Our head of investment rounds up the morning's big news.
After slumping to a one-month low on Thursday, the FTSE 100 is trading higher, lifted by British Airways’ parent company International Consolidated Airlines Group SA (LSE:IAG) which has taken to the skies following first-quarter earnings.
All eyes are on the US non-farm payrolls report on Friday, with investors looking for further signs that the labour market is cooling stateside. The consensus is for 180,000 job additions in April, the smallest monthly gain since December 2019.
Oil prices are staging gains, with WTI and Brent both higher by more than 1%, reversing some of this week’s losses, helping to lift oil stocks like BP (LSE:BP.) and Shell (LSE:SHEL) towards the top of the FTSE 100. However, oil is still on track for its third week of losses reflecting uncertainty about the global economic outlook and the threat of weaker demand, particularly from China.
adidas AG (XETRA:ADS) reported first-quarter sales of 5.27 billion euros, beating analysts’ expectations thanks to strong demand for the Terrace shoe as well as the Samba and Gazelle. Operating profit hit 60 million euros, quadrupling consensus forecasts for 15 million euros. However, it still reported a net loss from continuing operations of 24 million euros and gross margins declined.
There appear to be green shoots of optimism for the sportswear giant which is still reeling from the Yeezy / Kanye West crisis after its partnership with Ye ended last year. This resulted in a 400 million euro dash to sales, hitting North America hardest and leaving Adidas with a huge pile of unsold shoe inventory. CEO Bjorn Gulden who took to the helm at the start of the year said 2023 will be a ‘bumpy year’ and the loss of Yeezy is ‘of course hurting us’. Adidas has also been grappling with cost inflation and the softening consumer backdrop which has led to greater discounting.
Although shares fell sharply in October after its Yeezy deal terminated, shares have been rebounding over the last six months. Investors are also optimistic about new CEO Bjørn Gulden, thanks to his impressive CV including his recent nine-year term at Puma at which he helped spearhead the brand’s revival.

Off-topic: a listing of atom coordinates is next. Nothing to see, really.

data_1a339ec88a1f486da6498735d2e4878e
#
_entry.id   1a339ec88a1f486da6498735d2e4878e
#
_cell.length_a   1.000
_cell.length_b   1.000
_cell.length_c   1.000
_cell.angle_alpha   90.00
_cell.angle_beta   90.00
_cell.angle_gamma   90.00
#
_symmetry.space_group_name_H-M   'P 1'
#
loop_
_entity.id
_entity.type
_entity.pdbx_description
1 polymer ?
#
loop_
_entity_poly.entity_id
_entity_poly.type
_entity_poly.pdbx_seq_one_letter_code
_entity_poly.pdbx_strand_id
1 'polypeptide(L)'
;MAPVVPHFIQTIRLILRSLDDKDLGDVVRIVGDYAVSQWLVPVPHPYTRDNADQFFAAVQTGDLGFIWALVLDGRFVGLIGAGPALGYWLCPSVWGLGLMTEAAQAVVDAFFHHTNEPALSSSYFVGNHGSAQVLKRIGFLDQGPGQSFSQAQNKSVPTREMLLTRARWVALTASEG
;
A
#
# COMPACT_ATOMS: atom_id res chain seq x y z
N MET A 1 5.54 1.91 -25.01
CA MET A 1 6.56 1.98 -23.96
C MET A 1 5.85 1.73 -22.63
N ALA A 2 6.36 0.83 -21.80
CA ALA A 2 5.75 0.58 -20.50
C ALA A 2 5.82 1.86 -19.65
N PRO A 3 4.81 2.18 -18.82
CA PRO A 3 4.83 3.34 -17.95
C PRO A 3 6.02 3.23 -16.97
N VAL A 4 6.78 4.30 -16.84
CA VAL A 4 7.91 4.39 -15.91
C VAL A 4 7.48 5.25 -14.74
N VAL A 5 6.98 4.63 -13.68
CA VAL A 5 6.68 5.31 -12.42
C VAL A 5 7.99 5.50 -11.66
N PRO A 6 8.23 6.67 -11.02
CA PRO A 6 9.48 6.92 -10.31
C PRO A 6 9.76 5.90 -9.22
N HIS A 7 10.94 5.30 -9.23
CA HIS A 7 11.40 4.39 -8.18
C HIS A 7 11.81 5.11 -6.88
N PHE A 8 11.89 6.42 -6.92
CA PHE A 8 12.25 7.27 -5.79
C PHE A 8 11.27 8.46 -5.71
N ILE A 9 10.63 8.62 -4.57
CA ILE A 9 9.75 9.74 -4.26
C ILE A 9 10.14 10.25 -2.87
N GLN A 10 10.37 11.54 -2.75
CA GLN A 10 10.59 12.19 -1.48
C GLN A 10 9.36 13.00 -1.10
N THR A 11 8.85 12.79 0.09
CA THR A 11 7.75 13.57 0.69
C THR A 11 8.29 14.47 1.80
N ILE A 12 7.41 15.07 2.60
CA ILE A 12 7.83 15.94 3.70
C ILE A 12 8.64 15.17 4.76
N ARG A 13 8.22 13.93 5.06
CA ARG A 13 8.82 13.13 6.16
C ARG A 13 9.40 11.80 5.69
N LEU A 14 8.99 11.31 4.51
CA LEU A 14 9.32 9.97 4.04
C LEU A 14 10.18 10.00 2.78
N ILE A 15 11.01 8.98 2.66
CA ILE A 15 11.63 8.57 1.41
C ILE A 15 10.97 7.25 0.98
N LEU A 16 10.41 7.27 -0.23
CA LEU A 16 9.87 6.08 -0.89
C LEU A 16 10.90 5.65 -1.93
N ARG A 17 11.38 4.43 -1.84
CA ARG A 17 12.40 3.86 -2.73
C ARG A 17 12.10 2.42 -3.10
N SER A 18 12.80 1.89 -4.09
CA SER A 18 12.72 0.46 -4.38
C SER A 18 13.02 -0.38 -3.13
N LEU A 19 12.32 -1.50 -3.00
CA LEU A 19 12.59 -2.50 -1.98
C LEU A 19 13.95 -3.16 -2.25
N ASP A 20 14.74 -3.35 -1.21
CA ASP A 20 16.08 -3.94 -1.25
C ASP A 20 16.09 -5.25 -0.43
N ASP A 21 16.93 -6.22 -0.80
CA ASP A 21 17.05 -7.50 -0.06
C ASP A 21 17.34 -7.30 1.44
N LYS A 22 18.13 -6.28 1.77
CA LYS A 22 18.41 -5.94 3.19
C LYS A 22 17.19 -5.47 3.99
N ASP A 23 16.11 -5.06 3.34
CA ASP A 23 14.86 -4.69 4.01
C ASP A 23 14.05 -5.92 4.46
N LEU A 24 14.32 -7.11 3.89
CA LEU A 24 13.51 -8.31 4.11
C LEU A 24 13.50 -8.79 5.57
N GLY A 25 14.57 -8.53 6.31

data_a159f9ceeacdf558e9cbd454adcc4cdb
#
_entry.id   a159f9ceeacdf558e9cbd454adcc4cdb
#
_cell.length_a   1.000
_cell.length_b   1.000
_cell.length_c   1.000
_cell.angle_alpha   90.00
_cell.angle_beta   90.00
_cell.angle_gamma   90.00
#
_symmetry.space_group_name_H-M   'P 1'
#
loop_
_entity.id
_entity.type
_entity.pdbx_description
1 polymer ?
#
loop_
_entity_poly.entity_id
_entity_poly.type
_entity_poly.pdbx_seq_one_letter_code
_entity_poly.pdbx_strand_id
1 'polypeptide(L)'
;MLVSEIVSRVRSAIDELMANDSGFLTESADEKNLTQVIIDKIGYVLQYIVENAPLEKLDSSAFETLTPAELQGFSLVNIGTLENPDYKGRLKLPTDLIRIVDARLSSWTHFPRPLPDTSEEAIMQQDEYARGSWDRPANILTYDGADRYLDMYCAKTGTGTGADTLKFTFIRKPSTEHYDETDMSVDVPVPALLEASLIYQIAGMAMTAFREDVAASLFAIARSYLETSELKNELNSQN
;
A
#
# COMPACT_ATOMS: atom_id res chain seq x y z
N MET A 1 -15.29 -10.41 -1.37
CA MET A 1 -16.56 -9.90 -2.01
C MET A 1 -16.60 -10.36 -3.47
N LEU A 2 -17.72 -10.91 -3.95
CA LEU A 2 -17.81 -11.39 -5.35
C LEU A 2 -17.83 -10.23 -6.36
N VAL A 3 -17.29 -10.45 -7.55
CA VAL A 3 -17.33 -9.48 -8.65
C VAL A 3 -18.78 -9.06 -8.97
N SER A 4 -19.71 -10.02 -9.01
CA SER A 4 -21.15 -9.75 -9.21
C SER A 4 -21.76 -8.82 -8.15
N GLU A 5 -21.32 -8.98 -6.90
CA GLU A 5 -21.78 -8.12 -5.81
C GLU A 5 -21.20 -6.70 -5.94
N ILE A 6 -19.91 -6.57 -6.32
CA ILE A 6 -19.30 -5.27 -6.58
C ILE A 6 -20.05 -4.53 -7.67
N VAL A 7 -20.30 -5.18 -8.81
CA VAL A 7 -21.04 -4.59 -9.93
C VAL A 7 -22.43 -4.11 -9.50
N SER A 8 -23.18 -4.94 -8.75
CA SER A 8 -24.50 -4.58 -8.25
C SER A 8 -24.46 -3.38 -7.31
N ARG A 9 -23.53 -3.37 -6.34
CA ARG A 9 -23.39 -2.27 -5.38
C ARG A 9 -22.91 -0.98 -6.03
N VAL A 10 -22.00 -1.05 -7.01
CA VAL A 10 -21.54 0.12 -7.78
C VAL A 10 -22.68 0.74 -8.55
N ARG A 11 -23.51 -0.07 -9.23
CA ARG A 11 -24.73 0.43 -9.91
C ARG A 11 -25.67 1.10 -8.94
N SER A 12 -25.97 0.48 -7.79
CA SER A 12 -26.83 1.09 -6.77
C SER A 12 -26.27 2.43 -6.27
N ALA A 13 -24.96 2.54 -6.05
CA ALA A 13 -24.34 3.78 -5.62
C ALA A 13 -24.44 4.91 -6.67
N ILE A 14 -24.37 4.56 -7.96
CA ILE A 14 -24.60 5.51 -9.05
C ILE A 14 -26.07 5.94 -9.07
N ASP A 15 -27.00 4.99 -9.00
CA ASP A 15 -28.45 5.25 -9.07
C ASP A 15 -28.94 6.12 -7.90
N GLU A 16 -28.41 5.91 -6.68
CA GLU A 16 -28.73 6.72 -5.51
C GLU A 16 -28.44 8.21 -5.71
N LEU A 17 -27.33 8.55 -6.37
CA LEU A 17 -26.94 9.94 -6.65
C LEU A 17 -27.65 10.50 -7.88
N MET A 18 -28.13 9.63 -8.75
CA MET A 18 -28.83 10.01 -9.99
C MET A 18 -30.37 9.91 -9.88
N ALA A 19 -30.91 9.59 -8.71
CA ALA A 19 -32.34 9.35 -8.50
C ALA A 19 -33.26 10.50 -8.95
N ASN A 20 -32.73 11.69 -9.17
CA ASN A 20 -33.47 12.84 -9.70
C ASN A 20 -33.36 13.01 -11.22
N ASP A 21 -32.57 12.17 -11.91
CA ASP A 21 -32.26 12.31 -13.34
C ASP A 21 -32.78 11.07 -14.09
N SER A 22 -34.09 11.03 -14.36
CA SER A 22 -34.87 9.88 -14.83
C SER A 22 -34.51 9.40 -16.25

INTERCONTINENTAL HOTELS GROUP
Keith Barr is stepping down as chief executive of InterContinental Hotels Group (LSE:IHG) on 30 June and will be replaced with Elie Maalouf, the current Americas CEO on 1 July. Barr will remain available to support and advise the business until the end of the year. He has been CEO since July 2017 and on the executive committee since April 2011. Barr helped steer the hotel group through the extreme challenges of the pandemic and Brexit with shares up around 30% under his near six-year tenure, sharply outperforming the FTSE 100. He recently chimed in on the debate about City of London’s position as a global financial hub after Brexit saying it is ‘not a very attractive place to list new companies’ but IHG remains listed on the LSE nonetheless.
IHG reported revenue per available room (RevPAR), which is calculated by multiplying average daily room rates by occupancy rates, up by 33% year-on-year and 6.8% versus 2019 as the group behind Holiday Inn hotels enjoys a post-pandemic bounce back. Greater China was a bright spot with RevPAR up 75%, thanks to Beijing’s removal of its anti-Covid lockdown measures and the release of pent-up demand from the world’s second-largest economy. Business and group travel continues to bounce back post Covid however IHG flagged the ‘ongoing economic uncertainties’ and said financing challenges are holding back new hotel development activity and the wider real estate industry.
Last year, IHG launched its biggest marketing campaign in a decade and overhauled its One Rewards scheme, helping add millions to its loyalty programme and boosting occupancy rates.
Shares in IHG have enjoyed a strong year-to-date performance up around 11% but are under pressure today, reflecting the departure of its CEO. IHG is also lagging US rivals Hilton and Marriott so far in 2023 both in terms of forward PE ratios and percentage gains.
Apple Inc (NASDAQ:AAPL) reported fiscal second-quarter earnings which topped analysts’ expectations, with earnings per share hitting $1.52 versus estimates for $1.43. Revenue reached $94.84 billion also ahead of forecasts for $92.96 billion and gross margin came in at 44.3%, again outpacing consensus estimates. This was largely thanks to a ‘significant acceleration’ in iPhone sales which make up more than half of the tech giant’s overall revenue.
However, other hardware such as Mac sales disappointed, falling 31% and iPad revenues fell 13% year-on-year as the pandemic era tech boom (when we were glued to our devices at home) fades. Apple is trying to focus more on services such as Apple TV+, Apple Music and Apple Pay. This division saw revenues reach another record high, up 5.5% to $20.91 billion despite the macroeconomic headwinds.
Shares in Apple gained more than 2% after-hours trading, lifting the stock to a gain of more than a third since the start of 2023 as it continues to rebound after last year’s ‘tech wreck’ which sharply punished the sector.
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